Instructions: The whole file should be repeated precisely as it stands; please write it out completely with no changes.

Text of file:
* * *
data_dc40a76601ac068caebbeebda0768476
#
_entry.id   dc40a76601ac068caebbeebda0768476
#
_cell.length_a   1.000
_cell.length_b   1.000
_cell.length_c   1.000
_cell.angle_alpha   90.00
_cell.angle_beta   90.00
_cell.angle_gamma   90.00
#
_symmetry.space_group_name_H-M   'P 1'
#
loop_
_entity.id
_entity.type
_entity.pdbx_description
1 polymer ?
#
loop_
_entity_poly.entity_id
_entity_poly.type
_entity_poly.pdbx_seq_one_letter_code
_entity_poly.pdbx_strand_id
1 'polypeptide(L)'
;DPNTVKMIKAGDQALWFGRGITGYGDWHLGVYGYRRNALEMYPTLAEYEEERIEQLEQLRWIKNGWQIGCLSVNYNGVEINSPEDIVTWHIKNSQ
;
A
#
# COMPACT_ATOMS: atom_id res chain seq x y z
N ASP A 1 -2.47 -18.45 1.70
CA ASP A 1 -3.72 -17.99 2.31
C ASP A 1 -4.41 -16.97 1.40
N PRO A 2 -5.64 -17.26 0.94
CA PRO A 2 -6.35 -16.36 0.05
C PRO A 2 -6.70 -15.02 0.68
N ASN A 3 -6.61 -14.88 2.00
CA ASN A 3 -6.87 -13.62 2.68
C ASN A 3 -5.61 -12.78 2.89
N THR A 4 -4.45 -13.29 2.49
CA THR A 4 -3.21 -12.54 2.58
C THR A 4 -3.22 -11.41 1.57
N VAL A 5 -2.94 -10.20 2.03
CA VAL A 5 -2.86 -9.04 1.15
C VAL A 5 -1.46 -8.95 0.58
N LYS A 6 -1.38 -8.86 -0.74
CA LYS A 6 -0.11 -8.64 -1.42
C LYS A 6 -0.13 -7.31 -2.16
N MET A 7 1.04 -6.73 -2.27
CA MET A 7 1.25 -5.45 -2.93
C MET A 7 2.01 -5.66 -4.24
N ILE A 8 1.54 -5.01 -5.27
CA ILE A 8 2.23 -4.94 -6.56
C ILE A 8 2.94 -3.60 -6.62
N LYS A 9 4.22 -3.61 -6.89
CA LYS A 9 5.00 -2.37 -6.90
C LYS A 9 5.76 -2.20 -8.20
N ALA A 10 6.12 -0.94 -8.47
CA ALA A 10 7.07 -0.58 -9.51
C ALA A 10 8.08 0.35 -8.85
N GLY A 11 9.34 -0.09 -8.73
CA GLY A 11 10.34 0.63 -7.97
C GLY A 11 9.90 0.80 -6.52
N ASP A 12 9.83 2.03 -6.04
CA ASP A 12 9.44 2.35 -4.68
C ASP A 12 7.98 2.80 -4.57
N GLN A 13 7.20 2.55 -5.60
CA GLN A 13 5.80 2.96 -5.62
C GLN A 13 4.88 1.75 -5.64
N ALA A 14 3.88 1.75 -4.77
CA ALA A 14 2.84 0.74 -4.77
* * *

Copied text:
data_dc40a76601ac068caebbeebda0768476
#
_entry.id   dc40a76601ac068caebbeebda0768476
#
_cell.length_a   1.000
_cell.length_b   1.000
_cell.length_c   1.000
_cell.angle_alpha   90.00
_cell.angle_beta   90.00
_cell.angle_gamma   90.00
#
_symmetry.space_group_name_H-M   'P 1'
#
loop_
_entity.id
_entity.type
_entity.pdbx_description
1 polymer ?
#
loop_
_entity_poly.entity_id
_entity_poly.type
_entity_poly.pdbx_seq_one_letter_code
_entity_poly.pdbx_strand_id
1 'polypeptide(L)'
;DPNTVKMIKAGDQALWFGRGITGYGDWHLGVYGYRRNALEMYPTLAEYEEERIEQLEQLRWIKNGWQIGCLSVNYNGVEINSPEDIVTWHIKNSQ
;
A
#
# COMPACT_ATOMS: atom_id res chain seq x y z
N ASP A 1 -2.47 -18.45 1.70
CA ASP A 1 -3.72 -17.99 2.31
C ASP A 1 -4.41 -16.97 1.40
N PRO A 2 -5.64 -17.26 0.94
CA PRO A 2 -6.35 -16.36 0.05
C PRO A 2 -6.70 -15.02 0.68
N ASN A 3 -6.61 -14.88 2.00
CA ASN A 3 -6.87 -13.62 2.68
C ASN A 3 -5.61 -12.78 2.89
N THR A 4 -4.45 -13.29 2.49
CA THR A 4 -3.21 -12.54 2.58
C THR A 4 -3.22 -11.41 1.57
N VAL A 5 -2.94 -10.20 2.03
CA VAL A 5 -2.86 -9.04 1.15
C VAL A 5 -1.46 -8.95 0.58
N LYS A 6 -1.38 -8.86 -0.74
CA LYS A 6 -0.11 -8.64 -1.42
C LYS A 6 -0.13 -7.31 -2.16
N MET A 7 1.04 -6.73 -2.27
CA MET A 7 1.25 -5.45 -2.93
C MET A 7 2.01 -5.66 -4.24
N ILE A 8 1.54 -5.01 -5.27
CA ILE A 8 2.23 -4.94 -6.56
C ILE A 8 2.94 -3.60 -6.62
N LYS A 9 4.22 -3.61 -6.89
CA LYS A 9 5.00 -2.37 -6.90
C LYS A 9 5.76 -2.20 -8.20
N ALA A 10 6.12 -0.94 -8.47
CA ALA A 10 7.07 -0.58 -9.51
C ALA A 10 8.08 0.35 -8.85
N GLY A 11 9.34 -0.09 -8.73
CA GLY A 11 10.34 0.63 -7.97
C GLY A 11 9.90 0.80 -6.52
N ASP A 12 9.83 2.03 -6.04
CA ASP A 12 9.44 2.35 -4.68
C ASP A 12 7.98 2.80 -4.57
N GLN A 13 7.20 2.55 -5.60
CA GLN A 13 5.80 2.96 -5.62
C GLN A 13 4.88 1.75 -5.64
N ALA A 14 3.88 1.75 -4.77
CA ALA A 14 2.84 0.74 -4.77